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home : most recent : statewide implications August 20, 2017


7/28/2017 9:39:00 AM
EDITORIAL: School boards must value transparency

Herald Bulletin

Whenever a school board is considering candidates for a high-profile position such as superintendent, school principal or even basketball coach, board members must grapple with the tension between two somewhat opposing priorities — safeguarding candidates' privacy and achieving public transparency.

Two local boards, South Madison Community Schools and Anderson Community Schools, recently had to walk that tightrope when selecting a replacement for a board member who had resigned.

Early this month, SMCS elected Mark Brizendine to complete the school board term of Terry Auker. Then on Monday, ACS chose Jeffrey Barranco to fill the seat vacated by Ben Gale. 

Public transparency is particularly important when an elected board is choosing a new board member, since the original member was chosen by the public in a general election.

Indiana Open Door Law stipulates that the replacement member should be elected by majority vote of the board in a public meeting. The law also requires that top candidates be interviewed by the board in a public setting.

Both South Madison and Anderson boards complied with the law in the candidate interviews, and both Brizendine and Barranco were elected in a public meeting. Brizendine was elected unanimously, while Barranco was elected by a 4-1 vote. The lone dissenter on the ACS board, Jeanne Chaille, explained that she had favored "a couple" of other candidates.

What isn't clear is exactly what happened in executive sessions of the school boards, which are allowed by law for board members to discuss the candidates out of the public eye.

In the case of the SMCS executive session, board member Bill Hutton told The Herald Bulletin that the field of candidates was first narrowed to three and then "narrowed down to the last person. ... We all agreed."

Joe Buck, superintendent of SMCS, disagreed with that characterization of what happened in the executive session. "The board did not narrow the field to three," Buck said.

If the school board did narrow the field to three in the executive session, any member of the public could have requested information about the three finalists, according to attorney Steve Key, executive director of the Hoosier State Press Association.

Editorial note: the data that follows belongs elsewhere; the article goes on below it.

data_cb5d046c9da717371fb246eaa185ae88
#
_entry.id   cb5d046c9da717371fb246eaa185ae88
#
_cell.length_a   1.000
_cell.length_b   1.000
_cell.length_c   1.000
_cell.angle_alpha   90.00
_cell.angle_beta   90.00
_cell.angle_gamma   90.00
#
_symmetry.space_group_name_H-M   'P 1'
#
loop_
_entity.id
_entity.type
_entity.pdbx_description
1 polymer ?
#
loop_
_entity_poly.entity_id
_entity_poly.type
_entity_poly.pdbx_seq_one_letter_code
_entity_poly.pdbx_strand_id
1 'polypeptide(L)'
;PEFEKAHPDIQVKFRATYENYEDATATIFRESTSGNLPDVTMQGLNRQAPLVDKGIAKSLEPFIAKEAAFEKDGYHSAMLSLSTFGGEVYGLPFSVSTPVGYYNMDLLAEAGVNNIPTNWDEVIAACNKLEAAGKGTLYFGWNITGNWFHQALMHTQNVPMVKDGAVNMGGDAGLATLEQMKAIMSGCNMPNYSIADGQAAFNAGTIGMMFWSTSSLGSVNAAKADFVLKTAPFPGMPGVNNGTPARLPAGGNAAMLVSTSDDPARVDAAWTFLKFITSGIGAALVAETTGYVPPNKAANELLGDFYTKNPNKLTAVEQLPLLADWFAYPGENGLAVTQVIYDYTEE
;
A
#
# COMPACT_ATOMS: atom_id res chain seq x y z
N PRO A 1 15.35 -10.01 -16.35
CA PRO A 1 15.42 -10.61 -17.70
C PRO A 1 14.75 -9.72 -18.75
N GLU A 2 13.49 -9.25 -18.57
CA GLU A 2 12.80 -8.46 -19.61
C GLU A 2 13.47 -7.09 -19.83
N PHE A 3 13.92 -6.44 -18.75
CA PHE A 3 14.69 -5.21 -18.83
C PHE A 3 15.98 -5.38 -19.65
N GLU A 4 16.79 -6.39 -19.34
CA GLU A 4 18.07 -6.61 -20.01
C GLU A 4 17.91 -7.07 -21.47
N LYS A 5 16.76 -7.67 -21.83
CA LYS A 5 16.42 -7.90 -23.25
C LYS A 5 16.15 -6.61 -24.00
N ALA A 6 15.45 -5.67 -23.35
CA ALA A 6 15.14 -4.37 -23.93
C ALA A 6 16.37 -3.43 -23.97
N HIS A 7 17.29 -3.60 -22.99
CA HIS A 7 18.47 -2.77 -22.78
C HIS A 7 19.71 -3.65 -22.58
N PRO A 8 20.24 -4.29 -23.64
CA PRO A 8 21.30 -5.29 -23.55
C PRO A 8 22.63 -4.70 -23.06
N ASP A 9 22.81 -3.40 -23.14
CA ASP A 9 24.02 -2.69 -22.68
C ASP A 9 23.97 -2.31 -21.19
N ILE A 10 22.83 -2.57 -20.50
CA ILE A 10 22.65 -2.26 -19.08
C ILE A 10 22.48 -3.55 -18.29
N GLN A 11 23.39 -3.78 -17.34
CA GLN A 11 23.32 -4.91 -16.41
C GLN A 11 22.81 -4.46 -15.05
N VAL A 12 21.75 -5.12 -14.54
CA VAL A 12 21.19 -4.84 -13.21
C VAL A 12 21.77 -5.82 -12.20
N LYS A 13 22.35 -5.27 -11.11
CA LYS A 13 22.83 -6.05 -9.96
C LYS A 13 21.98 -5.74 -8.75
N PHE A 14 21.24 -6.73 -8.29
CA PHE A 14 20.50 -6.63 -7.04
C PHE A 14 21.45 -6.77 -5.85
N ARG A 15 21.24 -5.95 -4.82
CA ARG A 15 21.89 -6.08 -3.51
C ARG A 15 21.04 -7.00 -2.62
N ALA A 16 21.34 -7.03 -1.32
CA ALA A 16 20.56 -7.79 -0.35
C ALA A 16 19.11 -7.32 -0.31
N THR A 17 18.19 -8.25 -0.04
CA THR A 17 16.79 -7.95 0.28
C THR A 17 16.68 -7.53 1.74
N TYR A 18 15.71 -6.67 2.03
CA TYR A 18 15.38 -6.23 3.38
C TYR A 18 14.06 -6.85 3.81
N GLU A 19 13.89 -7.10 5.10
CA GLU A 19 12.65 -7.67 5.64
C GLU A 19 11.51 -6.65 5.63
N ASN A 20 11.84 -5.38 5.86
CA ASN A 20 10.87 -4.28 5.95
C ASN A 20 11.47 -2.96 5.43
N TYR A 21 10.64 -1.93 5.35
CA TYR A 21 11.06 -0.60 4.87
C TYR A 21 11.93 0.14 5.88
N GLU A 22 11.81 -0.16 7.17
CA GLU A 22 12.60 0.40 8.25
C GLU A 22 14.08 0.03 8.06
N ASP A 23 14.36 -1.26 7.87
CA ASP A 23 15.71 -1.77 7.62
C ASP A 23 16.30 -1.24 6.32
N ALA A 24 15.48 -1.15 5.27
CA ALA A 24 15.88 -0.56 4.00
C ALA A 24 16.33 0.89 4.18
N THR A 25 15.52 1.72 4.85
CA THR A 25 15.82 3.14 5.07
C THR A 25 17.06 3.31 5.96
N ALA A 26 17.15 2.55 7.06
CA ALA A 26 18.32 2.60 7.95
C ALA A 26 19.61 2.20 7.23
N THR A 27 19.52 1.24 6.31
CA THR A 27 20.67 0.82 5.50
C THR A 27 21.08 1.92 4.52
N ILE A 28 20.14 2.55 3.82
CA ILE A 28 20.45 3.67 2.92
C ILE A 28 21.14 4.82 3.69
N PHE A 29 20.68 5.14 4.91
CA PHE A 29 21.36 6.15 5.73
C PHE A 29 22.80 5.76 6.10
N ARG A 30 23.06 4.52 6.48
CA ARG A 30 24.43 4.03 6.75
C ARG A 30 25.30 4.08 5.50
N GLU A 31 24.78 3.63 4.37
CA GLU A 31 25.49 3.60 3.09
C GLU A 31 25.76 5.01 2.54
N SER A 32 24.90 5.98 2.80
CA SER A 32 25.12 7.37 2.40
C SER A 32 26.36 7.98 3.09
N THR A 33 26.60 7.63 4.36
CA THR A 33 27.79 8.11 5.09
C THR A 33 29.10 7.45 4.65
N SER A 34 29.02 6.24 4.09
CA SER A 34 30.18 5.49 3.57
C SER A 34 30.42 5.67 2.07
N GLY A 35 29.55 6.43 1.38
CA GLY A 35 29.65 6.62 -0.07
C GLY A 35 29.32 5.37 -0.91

The selection in the executive session of one candidate to vote on is problematic, as well. Boards aren't allowed to take a straw poll in executive sessions, aren't allowed to do the real voting in the session and then simply repeat it in public.

But they are allowed, by the letter of the law, to reach a consensus in the executive session on which candidate to vote on in public.

Another gray area was exposed by the SMCS board's communication with the six candidates. All, reportedly, were informed that they would be notified by noon July 6 if they were the candidate to be voted on that night.

The intent here was probably honorable — simply to let the candidate know he would be voted on that night so that he could be present at the meeting. But to the public, the placing of such a call could suggest that it was already a foregone conclusion that the candidate had been selected by the board.

In the case of both SMCS and ACS, it's difficult for the public to know for sure whether both the letter and spirit of the law were followed in the boards' executive sessions.

But this much is clear, boards must value public transparency just as much as they respect candidates' privacy.

2017 Community Newspaper Holdings, Inc.






Editor, John C. DePrez Jr.; Executive Editor, Carol Rogers; Publishers: IBRC and IAR


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